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tions of nature, and the dispensations of Providence, as against the doctrines contained in the sacred Scriptures.



AND is it possible that you (Paine) should think so highly of your performance, as to believe, that you have thereby demolished the authority of a Book, which Newton himself esteemed the most authentic of all histories? Which, by its celestial light, illumines the darkest ages of antiquity; which is the touchstone whereby we are enabled to distinguish between true and fabulous theology; between the God of Israel, holy, just, and good, and the impure rabble of heathen Balaam; which has been thought, by competent judges, to have afforded matter for the laws of Solon, and a foundation for the philosophy of Plato; which has been illustrated by the labour of learning in all ages and countries; and been admired and venerated for its piety, its sublimity, and its veracity, by all who were able to read and understand it? Nor have you gone, indeed, through the wood with the best intention in the world to cut it down; but you have busied yourself merely in exposing to vulgar contempt a few unsightly shrubs, which good men had wisely concealed from public view. You have entangled yourself in thickets of thorn and briar: you have lost your way on the mountains of Lebanon, the goodly cedar-trees whereof, lamenting the madness, and pitying the blindness, of your rage against them, have scorned the blunt edge and the base temper of your axe, and laughed unhurt at the feebleness of your stroke. The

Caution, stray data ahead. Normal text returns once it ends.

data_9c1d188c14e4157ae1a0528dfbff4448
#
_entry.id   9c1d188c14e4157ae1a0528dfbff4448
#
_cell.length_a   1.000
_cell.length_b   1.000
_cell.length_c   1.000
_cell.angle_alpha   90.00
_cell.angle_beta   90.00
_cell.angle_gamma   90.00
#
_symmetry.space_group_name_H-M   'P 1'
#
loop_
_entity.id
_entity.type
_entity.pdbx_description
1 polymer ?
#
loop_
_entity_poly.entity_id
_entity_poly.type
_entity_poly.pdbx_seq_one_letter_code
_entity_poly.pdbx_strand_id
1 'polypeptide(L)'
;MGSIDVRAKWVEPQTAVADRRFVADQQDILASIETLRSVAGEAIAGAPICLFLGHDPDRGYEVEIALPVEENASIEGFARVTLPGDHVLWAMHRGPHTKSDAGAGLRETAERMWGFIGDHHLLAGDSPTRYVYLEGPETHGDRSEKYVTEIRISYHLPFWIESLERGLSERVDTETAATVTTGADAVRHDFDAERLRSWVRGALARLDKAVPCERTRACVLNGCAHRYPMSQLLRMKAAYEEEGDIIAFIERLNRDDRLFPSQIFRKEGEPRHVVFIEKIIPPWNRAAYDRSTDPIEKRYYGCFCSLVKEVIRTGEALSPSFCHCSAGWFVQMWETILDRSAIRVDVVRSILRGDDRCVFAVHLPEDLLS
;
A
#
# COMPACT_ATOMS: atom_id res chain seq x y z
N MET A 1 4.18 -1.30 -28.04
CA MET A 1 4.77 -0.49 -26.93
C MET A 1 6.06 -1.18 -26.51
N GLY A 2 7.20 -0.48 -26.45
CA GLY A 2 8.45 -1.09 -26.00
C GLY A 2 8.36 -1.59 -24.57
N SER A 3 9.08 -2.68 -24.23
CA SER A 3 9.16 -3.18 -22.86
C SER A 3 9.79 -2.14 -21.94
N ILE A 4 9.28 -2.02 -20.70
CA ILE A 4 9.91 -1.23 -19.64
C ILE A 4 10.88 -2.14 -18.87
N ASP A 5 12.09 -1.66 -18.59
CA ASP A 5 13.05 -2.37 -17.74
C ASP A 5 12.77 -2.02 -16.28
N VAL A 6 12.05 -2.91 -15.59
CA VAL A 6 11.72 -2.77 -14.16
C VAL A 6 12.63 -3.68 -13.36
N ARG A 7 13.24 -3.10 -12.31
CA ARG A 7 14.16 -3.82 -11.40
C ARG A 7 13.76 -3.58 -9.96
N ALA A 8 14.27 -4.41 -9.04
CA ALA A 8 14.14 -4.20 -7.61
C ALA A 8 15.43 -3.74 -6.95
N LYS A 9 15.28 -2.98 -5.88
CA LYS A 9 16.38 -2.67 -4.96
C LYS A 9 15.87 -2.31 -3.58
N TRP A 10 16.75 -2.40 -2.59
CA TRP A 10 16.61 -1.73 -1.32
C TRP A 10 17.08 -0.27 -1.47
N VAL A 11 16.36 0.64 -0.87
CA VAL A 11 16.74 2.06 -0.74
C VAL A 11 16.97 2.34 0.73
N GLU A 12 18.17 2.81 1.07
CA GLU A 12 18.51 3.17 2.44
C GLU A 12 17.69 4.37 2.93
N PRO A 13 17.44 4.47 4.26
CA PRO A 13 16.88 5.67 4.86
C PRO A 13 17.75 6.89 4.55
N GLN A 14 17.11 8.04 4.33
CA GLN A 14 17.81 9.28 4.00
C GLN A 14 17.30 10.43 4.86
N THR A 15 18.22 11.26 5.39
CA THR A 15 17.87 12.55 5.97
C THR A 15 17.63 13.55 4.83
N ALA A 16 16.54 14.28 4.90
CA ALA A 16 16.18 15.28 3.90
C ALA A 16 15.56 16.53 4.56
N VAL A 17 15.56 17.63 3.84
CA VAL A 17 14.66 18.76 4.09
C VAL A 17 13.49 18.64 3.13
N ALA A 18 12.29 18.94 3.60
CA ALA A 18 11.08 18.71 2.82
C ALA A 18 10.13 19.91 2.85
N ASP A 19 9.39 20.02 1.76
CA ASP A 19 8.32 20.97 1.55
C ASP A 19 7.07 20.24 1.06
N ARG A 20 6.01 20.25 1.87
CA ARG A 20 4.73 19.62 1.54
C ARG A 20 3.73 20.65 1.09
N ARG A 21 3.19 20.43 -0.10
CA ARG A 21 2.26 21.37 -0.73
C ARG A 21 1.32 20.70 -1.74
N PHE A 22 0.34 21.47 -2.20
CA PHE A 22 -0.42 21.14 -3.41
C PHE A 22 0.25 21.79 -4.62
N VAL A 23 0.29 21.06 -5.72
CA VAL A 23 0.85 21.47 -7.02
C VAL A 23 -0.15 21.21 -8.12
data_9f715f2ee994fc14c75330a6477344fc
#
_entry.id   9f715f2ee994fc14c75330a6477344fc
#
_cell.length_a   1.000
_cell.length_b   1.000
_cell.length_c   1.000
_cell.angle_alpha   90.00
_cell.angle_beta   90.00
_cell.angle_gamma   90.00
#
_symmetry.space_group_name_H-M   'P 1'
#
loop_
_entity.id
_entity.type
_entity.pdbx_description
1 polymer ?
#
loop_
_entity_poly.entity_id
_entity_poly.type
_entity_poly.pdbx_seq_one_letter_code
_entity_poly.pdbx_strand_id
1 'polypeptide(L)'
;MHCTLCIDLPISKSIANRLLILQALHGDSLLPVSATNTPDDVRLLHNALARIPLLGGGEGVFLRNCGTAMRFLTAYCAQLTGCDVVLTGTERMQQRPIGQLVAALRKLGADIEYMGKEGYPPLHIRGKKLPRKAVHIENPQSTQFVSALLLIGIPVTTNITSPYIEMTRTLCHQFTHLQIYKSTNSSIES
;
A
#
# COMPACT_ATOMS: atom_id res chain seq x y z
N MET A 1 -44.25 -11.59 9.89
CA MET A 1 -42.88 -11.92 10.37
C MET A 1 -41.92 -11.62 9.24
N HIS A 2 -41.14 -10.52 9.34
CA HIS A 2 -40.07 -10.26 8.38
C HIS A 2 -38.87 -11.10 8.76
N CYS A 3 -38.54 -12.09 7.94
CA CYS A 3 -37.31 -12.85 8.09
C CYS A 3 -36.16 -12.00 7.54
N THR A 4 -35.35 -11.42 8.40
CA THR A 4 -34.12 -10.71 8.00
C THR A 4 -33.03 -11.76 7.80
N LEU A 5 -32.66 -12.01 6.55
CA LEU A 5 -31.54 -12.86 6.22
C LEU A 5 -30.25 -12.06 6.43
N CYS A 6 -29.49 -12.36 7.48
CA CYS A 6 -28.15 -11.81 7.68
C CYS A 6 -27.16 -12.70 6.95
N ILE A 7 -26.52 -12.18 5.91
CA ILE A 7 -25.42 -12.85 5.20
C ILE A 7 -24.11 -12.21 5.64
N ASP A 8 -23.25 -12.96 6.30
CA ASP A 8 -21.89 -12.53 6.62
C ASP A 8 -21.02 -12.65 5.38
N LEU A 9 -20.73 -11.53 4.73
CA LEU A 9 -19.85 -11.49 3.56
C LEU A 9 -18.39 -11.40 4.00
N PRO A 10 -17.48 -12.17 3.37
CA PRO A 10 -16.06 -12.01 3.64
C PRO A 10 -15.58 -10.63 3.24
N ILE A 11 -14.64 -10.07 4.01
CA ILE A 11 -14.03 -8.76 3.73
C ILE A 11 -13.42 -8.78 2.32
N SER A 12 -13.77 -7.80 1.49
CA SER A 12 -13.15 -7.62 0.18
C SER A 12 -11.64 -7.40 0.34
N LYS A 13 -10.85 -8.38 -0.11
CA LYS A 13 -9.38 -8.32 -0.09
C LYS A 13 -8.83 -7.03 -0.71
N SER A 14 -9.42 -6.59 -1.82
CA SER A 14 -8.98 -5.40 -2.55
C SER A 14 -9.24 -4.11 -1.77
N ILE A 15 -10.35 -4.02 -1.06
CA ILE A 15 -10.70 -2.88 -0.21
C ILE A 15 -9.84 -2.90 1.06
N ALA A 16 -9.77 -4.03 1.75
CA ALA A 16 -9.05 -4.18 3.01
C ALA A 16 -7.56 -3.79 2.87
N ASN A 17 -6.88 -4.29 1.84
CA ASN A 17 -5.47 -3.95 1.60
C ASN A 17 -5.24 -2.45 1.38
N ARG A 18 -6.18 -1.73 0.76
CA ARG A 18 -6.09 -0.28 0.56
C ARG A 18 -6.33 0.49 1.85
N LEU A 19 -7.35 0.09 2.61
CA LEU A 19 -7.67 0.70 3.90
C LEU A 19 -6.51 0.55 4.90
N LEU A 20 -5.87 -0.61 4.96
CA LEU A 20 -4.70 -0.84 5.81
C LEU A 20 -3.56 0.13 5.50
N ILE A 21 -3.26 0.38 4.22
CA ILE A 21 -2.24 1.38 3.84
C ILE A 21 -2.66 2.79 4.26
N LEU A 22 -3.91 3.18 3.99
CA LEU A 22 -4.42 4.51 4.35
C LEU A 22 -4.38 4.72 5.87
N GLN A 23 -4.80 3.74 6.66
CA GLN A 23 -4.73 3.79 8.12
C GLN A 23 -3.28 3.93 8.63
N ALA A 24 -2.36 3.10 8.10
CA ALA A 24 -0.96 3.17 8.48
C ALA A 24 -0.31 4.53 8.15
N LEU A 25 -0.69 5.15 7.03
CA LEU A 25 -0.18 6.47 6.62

Bible has withstood the learning of Porphyry, and the power of Julian, to say nothing of the Manichean Faustus. It has resisted the genius of Bolingbroke, and the wit of Voltaire, to say nothing of a numerous herd of inferior assailants; and it will not fall by your force. You have barbed anew the blunted arrows of former adversaries; you have feathered them with blasphemy and ridicule; dipped them in your deadliest poison; aimed them with your utmost skill; shot them against the Shield of Truth with your utmost vigor; but, like the feeble javelin of the aged Priam, they will scarcely reach the mark-will fall to the ground without a stroke.



THIS system is a soil as barren of great and sublime virtue as it is prolific in crimes. By great and sublime virtues are meant, those which are called into action on great and trying occasions, which demand the sacrifice of the dearest interests and prospects of human life, and sometimes of life itself; the virtues, in a word, which by their rarity and splendour draw admiration, and have rendered illustrious the character of patriots, martyrs, and confessors. It requires but little reflection to perceive, that whatever veils a future world, and contracts the limits of existence within the present life, must tend, in a proportionable degree, to diminish the grandeur and narrow the sphere of human agency.

As well might you expect exalted sentiments of justice from a professed gamester, as look for noble principles in the man whose hopes and fears are all suspended on the present moment, and who stakes the

whole happiness of his being on the events of this vain and fleeting life. If he is ever impelled to the performance of any great achievements in a good cause, it must be solely by the hope of fame; a motive which, besides that it makes virtue the servant of opinion, usually grows weaker at the approach of death, and which, however it may surmount the love of existence, in the heat of battle, or in the moment of public observation, can seldom be expected to operate with much force on the retired duties of a private station.